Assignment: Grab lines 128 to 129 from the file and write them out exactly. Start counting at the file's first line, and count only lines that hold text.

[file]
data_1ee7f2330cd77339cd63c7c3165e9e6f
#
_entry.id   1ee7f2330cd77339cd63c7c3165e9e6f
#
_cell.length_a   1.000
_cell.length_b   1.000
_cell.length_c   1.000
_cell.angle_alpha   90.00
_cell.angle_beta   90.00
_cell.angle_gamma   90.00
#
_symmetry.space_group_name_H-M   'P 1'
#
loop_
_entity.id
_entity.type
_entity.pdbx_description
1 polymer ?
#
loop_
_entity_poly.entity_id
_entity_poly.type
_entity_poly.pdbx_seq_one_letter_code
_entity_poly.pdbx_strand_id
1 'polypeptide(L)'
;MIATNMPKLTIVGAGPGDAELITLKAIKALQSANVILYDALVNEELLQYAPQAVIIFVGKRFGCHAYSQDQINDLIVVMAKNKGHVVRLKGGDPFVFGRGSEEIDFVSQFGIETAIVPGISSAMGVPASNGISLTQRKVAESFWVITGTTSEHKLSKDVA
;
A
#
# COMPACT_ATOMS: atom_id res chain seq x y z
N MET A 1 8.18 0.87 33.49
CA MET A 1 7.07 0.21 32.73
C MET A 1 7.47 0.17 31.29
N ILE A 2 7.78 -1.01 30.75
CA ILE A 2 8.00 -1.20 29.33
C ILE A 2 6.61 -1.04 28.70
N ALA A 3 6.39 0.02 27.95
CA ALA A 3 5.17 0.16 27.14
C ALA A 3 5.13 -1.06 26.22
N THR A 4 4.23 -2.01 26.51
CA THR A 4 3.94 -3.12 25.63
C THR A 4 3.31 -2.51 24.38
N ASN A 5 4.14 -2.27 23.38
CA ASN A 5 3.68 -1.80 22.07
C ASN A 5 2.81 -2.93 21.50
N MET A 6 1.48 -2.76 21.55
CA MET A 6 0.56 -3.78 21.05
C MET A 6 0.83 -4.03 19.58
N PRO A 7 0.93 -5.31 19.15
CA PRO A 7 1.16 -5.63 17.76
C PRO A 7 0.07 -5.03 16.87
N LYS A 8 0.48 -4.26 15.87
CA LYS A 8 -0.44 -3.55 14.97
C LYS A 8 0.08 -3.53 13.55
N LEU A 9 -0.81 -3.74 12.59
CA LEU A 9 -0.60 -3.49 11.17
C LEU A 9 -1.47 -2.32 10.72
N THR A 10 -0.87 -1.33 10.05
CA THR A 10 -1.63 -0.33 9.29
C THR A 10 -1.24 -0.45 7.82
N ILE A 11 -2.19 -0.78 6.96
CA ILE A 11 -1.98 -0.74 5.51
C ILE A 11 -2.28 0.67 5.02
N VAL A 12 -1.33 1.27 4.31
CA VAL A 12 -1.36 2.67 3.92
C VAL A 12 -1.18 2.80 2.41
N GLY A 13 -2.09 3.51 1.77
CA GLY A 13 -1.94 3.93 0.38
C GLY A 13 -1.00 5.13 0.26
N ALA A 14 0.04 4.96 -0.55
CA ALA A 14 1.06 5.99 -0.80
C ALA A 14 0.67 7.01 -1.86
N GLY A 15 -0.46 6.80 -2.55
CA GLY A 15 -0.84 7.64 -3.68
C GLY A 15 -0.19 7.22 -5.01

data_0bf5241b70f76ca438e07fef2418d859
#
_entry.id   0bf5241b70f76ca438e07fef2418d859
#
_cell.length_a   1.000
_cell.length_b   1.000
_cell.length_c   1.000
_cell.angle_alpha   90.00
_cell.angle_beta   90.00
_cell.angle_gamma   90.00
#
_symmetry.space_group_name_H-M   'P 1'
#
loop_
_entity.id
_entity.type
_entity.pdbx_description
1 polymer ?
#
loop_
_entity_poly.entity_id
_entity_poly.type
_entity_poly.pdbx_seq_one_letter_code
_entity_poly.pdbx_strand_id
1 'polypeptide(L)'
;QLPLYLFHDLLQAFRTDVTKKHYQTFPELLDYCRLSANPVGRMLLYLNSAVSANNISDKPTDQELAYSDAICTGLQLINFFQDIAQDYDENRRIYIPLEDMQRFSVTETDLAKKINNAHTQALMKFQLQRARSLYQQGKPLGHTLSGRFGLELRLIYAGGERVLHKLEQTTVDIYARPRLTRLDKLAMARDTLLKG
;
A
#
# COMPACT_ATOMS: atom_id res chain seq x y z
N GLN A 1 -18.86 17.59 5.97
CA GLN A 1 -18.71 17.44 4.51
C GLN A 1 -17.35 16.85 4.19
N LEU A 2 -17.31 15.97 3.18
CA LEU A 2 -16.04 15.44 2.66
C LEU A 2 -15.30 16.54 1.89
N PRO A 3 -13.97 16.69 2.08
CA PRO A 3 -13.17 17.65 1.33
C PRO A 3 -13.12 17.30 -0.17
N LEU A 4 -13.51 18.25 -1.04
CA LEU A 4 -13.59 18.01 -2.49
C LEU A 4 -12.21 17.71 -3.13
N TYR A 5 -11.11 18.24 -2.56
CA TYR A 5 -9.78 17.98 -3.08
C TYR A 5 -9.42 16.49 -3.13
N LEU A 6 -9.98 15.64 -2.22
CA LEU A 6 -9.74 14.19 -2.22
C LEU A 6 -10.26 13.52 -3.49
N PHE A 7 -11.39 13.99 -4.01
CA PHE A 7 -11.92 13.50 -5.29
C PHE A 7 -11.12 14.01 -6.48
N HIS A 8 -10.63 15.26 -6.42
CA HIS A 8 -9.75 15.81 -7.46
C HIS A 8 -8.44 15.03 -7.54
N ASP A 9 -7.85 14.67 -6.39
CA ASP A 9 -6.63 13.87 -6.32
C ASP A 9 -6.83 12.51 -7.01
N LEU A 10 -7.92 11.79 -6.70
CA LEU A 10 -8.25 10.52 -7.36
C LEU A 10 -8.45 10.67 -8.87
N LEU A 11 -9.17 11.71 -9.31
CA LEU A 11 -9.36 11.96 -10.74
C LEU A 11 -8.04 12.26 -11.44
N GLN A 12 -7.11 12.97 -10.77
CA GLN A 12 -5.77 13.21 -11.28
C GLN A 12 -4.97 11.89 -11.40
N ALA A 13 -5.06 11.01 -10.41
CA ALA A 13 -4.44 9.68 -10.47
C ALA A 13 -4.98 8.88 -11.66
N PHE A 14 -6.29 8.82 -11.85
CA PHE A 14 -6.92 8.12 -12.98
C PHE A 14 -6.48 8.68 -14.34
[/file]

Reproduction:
CA HIS A 8 -9.75 15.81 -7.46
C HIS A 8 -8.44 15.03 -7.54